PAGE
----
Luckily, it has two things to coast on that almost completely make up for it. The first: it's funny! Jim Rash is the MVP, scoring huge laughs in and out of costumes (and kudos to director Tristram Shapeero for underplaying the sight gag near the end when he reaches into his pocket), and even though it's been partially spoiled by clips, his tango with Jeff is what Pierce would say is "socially unacceptable, but theatrical dynamite!" There's a pretty good running gag involving hipster glasses with a perfect punchline, and even a ham sandwich running things behind the scenes would be able to spin gold out of anything that allows Gillian Jacobs to show off her physical comedy chops. It also boasts fun turns from Neil, Leonard and even Annie Kim, who has been MIA for a while - it's nice to see that the supporting cast haven't been left behind with all the turmoil (though we can be assured that we'll never see Star-Burns again). There have been funnier episodes, but what's most important (for those scrutinizing its Harmon-less-ness), there have been a number that weren't as funny (looking at you, "Contemporary Wine Tasting"). Some of the emotional beats don't work as well as they might since the episode has so much going on, so those moments have to be raced through, but that's been an issue throughout the series' run - I've said before that it probably would have benefited from an hourlong slot like Freaks & Geeks (though that would have gotten the show canceled, most likely).

And that leads to the other ace in the hole: regardless of who is missing behind the scenes, the cast remains intact (well, for now - enjoy Pierce while you can!). After three years, their chemistry is flawless, and I'm pretty sure at this point they can make anything work just by staying true to the characters they've helped mold after 70 episodes. Indeed, they even adapt quite nicely to the multi-cam approach, with lots of "Oh YOU..." reaction shots and making the awkward pauses while the audience laughs seem natural - I think I would actually watch this version of the show! Annie seems to be a bit out of sorts, a bit more uptight and dorky than she's been, but for every moment that rang untrue there was a bit that brought her back to form. So even when things feel "off," McHale, Jacobs, etc are there to keep it on track.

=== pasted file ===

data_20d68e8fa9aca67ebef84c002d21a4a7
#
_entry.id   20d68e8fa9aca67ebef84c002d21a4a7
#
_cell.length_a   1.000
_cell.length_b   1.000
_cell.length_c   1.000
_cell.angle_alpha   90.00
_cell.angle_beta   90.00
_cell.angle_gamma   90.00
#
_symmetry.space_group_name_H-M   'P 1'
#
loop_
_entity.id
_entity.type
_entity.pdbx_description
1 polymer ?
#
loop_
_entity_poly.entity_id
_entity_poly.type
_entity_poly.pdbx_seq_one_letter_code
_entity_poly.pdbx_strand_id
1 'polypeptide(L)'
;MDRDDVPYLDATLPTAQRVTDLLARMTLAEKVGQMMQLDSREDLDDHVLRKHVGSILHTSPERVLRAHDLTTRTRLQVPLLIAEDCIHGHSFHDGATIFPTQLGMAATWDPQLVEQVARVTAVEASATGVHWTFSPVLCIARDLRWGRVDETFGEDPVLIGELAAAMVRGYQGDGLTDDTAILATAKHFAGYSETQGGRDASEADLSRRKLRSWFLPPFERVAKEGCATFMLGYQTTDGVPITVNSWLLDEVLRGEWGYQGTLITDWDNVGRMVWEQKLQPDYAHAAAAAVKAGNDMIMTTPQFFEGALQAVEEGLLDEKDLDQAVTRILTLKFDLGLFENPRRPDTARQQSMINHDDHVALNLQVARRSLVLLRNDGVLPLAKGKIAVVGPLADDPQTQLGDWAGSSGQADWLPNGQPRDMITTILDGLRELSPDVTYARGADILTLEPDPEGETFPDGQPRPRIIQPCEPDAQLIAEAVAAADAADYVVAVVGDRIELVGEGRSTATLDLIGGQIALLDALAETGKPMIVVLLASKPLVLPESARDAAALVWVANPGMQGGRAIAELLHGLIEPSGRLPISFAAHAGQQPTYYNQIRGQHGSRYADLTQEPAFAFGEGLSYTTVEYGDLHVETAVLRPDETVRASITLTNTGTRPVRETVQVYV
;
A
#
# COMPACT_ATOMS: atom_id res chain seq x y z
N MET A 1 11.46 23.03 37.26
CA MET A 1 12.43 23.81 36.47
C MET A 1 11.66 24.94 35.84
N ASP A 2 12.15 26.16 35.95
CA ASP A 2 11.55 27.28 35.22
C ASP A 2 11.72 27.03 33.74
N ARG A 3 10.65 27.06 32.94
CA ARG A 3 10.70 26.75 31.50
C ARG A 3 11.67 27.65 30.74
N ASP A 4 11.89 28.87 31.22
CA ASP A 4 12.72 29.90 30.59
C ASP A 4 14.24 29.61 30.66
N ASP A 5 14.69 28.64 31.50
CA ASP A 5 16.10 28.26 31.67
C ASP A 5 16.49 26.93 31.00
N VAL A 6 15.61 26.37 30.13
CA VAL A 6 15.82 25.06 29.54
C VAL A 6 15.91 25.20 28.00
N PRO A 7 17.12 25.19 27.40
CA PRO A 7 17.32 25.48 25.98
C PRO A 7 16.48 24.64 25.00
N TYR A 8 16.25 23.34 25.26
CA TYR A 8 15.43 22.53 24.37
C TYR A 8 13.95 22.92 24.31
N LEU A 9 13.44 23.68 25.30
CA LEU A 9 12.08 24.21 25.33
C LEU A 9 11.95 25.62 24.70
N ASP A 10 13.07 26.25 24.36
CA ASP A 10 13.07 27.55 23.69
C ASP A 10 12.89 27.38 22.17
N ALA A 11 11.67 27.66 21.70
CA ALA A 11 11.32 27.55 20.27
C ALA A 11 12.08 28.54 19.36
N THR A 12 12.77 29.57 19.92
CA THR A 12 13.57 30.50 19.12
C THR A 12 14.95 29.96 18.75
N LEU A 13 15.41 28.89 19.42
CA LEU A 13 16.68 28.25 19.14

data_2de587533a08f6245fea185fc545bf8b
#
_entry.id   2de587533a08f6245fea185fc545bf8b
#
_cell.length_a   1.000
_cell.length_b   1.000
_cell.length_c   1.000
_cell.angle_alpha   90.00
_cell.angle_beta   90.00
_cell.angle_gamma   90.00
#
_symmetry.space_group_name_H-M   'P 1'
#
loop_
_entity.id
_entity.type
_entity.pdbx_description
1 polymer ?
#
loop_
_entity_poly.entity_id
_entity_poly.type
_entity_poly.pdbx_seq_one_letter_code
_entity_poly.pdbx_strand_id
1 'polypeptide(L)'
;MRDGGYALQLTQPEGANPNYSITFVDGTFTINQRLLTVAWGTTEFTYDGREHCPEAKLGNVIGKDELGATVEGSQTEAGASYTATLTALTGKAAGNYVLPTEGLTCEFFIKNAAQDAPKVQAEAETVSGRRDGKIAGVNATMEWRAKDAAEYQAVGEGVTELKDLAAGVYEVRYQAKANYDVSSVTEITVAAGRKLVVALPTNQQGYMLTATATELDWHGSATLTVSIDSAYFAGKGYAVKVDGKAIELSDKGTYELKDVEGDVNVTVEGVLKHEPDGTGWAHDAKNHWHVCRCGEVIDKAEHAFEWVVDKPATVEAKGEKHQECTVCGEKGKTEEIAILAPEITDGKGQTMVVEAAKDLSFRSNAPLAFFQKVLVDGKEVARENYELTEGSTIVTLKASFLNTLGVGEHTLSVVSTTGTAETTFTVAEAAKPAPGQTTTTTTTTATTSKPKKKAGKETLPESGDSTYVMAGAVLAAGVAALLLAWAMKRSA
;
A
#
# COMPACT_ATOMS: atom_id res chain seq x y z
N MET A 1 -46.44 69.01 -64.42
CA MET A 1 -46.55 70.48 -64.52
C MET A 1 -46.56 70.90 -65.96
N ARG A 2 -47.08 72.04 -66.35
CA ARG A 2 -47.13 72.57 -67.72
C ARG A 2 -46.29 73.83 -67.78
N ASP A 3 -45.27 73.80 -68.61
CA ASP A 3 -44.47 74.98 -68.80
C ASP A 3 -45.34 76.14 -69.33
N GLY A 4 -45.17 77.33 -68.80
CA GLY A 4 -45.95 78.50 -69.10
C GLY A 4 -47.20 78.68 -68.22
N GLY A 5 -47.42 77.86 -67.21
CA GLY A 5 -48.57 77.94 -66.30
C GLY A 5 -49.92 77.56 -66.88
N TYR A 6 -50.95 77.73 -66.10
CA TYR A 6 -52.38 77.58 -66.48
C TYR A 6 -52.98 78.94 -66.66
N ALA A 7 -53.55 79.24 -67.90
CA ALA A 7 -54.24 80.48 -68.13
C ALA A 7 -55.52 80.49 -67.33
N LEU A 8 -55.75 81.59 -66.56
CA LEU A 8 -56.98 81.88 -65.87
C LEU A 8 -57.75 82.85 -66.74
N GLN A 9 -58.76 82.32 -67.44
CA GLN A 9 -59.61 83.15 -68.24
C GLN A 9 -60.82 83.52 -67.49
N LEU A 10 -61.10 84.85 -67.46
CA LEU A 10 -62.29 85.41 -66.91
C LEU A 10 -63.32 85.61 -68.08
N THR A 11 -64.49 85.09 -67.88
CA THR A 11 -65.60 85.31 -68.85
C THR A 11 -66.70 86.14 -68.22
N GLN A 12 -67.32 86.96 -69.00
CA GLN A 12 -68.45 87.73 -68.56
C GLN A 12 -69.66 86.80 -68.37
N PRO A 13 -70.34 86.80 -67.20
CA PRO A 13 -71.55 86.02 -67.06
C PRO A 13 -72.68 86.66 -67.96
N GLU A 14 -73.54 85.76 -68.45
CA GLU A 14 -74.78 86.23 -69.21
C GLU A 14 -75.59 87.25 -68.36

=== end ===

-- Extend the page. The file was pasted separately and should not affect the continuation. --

You might recall that I was as panicked as anyone when the news broke that they had fired Harmon, so it would be easy for me to say "TOLD YA SO!" and write it off as a time-waster, but the truth is, I'm kind of optimistic about it based on this and the other episode I've seen (which airs third this season). They're funny, a bit sweet and still unlike anything else on TV - even more so now that 30 Rock has left us forever. It might feel a bit forced, but it seems like the new showrunners are trying hard to keep anyone from noticing any difference, and it could have been much, much worse. And thus, in a way it's kind of interesting that they won't have a chance to use our feedback to shape future episodes, as they did in S1 and 2 (and part of 3) - the whole thing has been shot and even edited, as far as I know. Therefore, they won't have a chance to second guess themselves; whatever approach they take for the season as a whole, we're stuck with it - and so far that's not such a bad thing.